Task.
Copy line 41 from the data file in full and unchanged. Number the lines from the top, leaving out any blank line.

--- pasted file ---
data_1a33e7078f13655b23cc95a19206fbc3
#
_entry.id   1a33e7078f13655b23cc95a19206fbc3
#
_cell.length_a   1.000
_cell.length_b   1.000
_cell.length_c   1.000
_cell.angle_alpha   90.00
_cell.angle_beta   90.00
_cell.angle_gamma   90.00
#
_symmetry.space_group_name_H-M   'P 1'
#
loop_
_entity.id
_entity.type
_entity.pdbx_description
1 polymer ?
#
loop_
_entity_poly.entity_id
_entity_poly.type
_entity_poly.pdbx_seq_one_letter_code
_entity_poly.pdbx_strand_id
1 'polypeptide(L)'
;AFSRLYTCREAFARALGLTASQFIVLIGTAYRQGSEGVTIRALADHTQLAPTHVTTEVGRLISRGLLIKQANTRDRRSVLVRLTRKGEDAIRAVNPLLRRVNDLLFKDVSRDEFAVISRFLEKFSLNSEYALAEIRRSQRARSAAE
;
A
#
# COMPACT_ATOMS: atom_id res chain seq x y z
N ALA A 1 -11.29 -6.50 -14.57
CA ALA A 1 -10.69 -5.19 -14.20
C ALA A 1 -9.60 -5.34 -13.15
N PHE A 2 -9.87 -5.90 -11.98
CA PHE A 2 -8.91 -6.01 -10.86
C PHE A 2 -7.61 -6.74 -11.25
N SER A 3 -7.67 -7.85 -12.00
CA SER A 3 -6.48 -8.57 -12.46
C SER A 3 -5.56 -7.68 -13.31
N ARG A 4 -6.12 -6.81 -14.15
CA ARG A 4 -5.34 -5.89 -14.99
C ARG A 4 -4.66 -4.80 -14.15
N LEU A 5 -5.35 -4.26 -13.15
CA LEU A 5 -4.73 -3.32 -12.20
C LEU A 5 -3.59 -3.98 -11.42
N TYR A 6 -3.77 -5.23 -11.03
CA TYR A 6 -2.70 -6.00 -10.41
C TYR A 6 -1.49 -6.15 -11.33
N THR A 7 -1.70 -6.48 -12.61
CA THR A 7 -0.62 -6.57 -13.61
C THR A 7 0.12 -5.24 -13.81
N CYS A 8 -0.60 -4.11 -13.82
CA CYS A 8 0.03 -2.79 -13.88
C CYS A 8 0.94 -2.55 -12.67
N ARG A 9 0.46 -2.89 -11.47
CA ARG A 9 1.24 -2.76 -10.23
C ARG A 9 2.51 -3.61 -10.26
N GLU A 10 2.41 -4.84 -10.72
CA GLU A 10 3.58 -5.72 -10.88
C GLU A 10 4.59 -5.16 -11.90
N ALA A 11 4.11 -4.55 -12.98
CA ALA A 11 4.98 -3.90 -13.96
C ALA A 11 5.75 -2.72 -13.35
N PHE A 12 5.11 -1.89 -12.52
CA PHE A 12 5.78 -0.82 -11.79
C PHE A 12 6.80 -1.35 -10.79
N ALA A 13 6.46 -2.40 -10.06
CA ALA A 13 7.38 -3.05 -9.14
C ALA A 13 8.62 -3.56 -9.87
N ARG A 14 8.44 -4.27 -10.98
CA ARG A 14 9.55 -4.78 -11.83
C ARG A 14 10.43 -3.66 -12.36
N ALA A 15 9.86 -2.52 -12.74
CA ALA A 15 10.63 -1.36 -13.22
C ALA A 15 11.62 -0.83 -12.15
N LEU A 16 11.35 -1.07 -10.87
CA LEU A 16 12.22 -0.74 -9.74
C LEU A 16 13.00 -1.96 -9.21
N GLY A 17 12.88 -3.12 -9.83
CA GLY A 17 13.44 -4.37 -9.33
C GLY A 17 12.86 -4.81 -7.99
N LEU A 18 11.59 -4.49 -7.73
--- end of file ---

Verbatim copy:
CA ARG A 4 -5.34 -5.89 -14.99